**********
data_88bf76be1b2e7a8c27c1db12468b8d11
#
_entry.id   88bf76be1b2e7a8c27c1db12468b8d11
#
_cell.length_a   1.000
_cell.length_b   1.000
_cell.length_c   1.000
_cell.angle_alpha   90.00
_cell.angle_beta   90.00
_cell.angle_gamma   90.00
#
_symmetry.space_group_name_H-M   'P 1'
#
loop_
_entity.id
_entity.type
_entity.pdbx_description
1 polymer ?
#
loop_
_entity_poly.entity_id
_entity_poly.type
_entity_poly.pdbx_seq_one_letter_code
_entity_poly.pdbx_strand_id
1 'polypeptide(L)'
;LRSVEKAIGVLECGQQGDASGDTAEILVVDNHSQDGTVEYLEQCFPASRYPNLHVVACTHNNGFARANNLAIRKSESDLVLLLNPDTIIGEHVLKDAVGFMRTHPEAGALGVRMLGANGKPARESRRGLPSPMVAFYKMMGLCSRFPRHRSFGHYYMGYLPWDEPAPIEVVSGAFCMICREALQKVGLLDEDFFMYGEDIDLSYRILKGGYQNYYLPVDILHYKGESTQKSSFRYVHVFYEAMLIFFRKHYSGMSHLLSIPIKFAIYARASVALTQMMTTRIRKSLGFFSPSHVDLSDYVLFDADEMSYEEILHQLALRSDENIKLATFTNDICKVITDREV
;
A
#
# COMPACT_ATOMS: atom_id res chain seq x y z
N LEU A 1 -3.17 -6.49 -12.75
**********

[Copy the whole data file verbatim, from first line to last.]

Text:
data_88bf76be1b2e7a8c27c1db12468b8d11
#
_entry.id   88bf76be1b2e7a8c27c1db12468b8d11
#
_cell.length_a   1.000
_cell.length_b   1.000
_cell.length_c   1.000
_cell.angle_alpha   90.00
_cell.angle_beta   90.00
_cell.angle_gamma   90.00
#
_symmetry.space_group_name_H-M   'P 1'
#
loop_
_entity.id
_entity.type
_entity.pdbx_description
1 polymer ?
#
loop_
_entity_poly.entity_id
_entity_poly.type
_entity_poly.pdbx_seq_one_letter_code
_entity_poly.pdbx_strand_id
1 'polypeptide(L)'
;LRSVEKAIGVLECGQQGDASGDTAEILVVDNHSQDGTVEYLEQCFPASRYPNLHVVACTHNNGFARANNLAIRKSESDLVLLLNPDTIIGEHVLKDAVGFMRTHPEAGALGVRMLGANGKPARESRRGLPSPMVAFYKMMGLCSRFPRHRSFGHYYMGYLPWDEPAPIEVVSGAFCMICREALQKVGLLDEDFFMYGEDIDLSYRILKGGYQNYYLPVDILHYKGESTQKSSFRYVHVFYEAMLIFFRKHYSGMSHLLSIPIKFAIYARASVALTQMMTTRIRKSLGFFSPSHVDLSDYVLFDADEMSYEEILHQLALRSDENIKLATFTNDICKVITDREV
;
A
#
# COMPACT_ATOMS: atom_id res chain seq x y z
N LEU A 1 -3.17 -6.49 -12.75